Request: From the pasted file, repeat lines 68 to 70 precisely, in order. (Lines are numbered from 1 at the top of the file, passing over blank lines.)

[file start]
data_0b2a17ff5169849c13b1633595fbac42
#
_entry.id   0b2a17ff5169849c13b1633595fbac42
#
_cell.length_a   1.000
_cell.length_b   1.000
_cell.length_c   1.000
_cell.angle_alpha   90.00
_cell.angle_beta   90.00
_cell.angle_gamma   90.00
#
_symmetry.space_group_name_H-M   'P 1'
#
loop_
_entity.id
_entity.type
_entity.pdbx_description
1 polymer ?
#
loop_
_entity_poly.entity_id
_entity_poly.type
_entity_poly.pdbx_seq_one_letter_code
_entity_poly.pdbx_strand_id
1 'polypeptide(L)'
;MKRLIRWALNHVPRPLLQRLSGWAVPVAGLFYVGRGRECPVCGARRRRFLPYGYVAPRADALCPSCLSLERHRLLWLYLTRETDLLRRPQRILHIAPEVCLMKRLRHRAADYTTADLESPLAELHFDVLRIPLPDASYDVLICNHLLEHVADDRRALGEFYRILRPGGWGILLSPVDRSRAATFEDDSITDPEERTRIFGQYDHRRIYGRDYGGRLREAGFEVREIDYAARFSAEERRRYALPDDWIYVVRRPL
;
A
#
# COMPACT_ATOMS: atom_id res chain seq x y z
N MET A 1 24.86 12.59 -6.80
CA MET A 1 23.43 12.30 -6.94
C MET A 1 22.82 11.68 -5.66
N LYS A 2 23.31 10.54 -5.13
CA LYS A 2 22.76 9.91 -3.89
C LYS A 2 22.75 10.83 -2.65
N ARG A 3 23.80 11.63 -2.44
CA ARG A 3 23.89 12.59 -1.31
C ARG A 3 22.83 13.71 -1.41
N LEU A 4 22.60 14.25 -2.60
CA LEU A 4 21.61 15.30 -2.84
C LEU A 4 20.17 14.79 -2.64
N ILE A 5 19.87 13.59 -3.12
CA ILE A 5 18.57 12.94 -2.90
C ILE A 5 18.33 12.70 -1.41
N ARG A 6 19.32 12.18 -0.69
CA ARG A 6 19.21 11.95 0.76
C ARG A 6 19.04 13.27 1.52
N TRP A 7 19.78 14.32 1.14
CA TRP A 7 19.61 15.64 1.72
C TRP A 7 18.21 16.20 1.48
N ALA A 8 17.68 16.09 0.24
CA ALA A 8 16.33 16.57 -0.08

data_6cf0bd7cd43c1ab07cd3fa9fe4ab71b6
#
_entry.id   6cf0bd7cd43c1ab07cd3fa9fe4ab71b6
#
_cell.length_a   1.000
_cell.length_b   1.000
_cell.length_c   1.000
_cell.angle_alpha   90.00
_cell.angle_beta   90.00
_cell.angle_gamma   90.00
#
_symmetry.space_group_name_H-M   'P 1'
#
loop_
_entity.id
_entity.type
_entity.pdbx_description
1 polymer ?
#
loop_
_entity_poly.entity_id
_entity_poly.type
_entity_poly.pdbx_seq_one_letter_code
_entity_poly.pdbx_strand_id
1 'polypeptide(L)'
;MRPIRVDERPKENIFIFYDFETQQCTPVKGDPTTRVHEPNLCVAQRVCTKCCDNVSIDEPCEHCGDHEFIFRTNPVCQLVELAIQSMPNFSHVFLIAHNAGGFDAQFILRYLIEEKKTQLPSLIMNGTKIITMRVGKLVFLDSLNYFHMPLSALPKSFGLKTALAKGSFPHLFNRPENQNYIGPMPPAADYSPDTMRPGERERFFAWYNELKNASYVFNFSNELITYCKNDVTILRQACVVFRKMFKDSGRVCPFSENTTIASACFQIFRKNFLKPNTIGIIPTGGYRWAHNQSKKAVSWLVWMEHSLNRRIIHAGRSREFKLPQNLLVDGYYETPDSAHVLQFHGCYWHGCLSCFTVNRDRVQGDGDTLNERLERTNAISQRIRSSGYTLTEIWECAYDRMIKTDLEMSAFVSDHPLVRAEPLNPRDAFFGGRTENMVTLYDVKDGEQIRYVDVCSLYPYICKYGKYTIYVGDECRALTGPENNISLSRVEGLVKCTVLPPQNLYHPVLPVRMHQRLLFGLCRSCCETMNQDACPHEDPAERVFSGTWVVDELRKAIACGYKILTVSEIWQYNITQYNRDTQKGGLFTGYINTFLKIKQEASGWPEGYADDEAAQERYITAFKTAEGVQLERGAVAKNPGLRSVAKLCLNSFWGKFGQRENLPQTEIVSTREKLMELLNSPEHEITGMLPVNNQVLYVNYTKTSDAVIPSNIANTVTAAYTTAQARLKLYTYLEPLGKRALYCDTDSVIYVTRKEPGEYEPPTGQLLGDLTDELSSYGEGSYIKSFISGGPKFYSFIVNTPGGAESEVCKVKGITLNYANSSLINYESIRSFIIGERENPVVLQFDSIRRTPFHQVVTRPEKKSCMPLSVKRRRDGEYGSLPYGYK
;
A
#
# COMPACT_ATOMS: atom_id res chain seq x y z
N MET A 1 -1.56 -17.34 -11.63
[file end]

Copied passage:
_entity.id
_entity.type
_entity.pdbx_description